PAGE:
Background: The presence of atrial fibrillation (AF) is associated with an over 2-fold increased risk of stroke, heart failure, and cardiovascular mortality. Long chain n-6 PUFAs have been suggested to have a variety of beneficial biologic effects that may reduce AF development; however, prior studies evaluating this relationship are limited.
Objectives: We prospectively evaluated the association between circulating levels of linoleic acid (LA) and arachidonic acid (AA) with incident AF.
Methods: We used participant-level data from a global consortium of 11 prospective cohort studies with measurements of LA and AA in adults (aged ≥18 y). Participating studies conducted de novo analyses using a prespecified analytical plan with harmonized definitions for exposures, outcomes, covariates, and subgroups. Associations were pooled using inverse-variance weighted meta-analysis.
Results: Among 41,335 participants, 6173 incident cases of AF were ascertained, with median follow-up time of 14 y. In multivariable analysis, per interquintile range (difference between the 10th and 90th percentiles for each fatty acid), circulating n-6 levels were not associated with incident AF. For LA, the hazard ratio per interquintile range was 0.96 (95% confidence interval [CI]: 0.89, 1.04), and for AA, 1.02 (95% CI: 0.94, 1.10), with little evidence of heterogeneity between cohorts. Associations were similarly nonsignificant across subgroups of age, race, and biomarker fraction.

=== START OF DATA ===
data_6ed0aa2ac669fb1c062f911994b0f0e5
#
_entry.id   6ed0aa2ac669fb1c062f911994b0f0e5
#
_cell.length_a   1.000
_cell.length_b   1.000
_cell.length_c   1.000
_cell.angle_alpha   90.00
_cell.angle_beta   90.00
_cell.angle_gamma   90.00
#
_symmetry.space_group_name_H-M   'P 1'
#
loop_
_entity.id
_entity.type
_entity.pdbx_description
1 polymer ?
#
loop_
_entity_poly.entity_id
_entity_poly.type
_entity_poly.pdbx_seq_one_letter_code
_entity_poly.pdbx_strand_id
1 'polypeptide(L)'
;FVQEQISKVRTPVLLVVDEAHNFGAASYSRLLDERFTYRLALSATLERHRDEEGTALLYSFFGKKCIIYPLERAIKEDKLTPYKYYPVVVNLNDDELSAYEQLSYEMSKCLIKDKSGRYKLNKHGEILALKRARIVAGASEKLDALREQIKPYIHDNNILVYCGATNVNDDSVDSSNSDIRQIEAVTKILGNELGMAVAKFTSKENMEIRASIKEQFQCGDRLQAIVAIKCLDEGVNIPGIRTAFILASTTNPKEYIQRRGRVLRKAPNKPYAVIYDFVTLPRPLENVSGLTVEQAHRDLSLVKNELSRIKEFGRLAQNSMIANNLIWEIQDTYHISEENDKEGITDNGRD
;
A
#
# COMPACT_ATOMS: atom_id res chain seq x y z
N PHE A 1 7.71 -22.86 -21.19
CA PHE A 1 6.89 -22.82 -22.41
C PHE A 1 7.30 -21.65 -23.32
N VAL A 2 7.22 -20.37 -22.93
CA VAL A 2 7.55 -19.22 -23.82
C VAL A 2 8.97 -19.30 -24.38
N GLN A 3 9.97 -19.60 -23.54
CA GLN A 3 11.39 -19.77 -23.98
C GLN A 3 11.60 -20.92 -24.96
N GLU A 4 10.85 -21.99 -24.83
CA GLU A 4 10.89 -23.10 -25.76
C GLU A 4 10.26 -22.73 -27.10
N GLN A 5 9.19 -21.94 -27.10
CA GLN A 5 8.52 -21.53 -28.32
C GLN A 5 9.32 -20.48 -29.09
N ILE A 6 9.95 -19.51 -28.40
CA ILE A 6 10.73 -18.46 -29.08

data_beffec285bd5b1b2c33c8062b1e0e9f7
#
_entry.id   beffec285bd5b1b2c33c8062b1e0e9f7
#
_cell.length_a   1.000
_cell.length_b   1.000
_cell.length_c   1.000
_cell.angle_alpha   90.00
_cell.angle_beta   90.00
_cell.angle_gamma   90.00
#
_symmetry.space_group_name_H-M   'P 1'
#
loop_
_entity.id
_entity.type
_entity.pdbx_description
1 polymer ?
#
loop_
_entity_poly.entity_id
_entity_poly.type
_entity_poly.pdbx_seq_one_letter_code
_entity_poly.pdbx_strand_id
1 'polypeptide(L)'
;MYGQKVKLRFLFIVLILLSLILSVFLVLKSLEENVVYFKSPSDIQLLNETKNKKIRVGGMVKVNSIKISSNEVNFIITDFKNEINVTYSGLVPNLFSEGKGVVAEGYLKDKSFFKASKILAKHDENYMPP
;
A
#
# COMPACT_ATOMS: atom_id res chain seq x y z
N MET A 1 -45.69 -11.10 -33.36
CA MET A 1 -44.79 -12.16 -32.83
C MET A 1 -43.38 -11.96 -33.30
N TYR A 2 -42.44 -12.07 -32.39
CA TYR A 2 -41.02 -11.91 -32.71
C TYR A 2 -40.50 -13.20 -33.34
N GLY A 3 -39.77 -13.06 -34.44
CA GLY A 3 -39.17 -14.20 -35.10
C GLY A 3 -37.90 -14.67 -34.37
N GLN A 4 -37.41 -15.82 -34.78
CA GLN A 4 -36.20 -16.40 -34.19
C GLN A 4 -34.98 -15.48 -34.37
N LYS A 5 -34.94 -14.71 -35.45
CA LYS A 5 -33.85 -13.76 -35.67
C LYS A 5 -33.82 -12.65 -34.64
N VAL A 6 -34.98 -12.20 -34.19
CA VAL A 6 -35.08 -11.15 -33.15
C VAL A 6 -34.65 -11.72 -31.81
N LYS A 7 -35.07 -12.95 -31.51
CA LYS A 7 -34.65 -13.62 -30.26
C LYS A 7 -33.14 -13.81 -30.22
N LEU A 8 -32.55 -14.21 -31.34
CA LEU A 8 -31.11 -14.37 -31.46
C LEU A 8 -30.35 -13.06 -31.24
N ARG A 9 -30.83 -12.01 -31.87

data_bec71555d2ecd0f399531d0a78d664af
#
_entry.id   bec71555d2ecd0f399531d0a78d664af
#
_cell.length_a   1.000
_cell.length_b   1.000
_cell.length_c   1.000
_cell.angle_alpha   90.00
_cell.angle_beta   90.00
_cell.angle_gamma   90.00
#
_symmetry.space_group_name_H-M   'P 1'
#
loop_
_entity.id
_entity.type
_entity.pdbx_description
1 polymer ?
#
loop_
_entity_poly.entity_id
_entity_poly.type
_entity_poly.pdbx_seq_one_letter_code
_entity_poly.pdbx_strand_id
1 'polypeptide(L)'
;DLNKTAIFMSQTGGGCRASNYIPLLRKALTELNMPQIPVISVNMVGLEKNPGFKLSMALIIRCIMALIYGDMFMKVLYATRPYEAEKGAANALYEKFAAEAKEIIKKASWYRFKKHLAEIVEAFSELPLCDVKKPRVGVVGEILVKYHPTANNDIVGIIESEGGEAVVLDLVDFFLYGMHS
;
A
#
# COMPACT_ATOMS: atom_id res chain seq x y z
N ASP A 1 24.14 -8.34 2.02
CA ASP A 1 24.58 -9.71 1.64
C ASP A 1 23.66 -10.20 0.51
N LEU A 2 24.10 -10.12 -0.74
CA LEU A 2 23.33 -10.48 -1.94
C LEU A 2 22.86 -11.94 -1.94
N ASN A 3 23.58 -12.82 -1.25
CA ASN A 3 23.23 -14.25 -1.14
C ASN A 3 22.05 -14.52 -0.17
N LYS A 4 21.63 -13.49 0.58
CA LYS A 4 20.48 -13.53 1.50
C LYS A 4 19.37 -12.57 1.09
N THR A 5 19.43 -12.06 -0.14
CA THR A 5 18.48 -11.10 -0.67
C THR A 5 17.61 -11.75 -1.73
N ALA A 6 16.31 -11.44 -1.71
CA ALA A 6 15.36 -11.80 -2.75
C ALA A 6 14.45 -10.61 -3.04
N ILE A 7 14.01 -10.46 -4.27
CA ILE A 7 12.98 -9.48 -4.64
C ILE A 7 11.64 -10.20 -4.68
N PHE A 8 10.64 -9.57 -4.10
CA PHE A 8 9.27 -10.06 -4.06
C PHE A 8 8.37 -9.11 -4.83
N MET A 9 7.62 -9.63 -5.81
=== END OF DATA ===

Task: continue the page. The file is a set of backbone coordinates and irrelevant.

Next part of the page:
Conclusions: Biomarkers of n-6 fatty acids including LA and AA are not associated with incident AF. These findings suggest that overall effects of n-6 PUFAs on influencing AF development are neutral.
Keywords: Fatty Acids and Outcomes Research Consortium; atrial arrhythmia; cardiovascular disease; polyunsaturated fatty acids; primary prevention; prospective cohorts.
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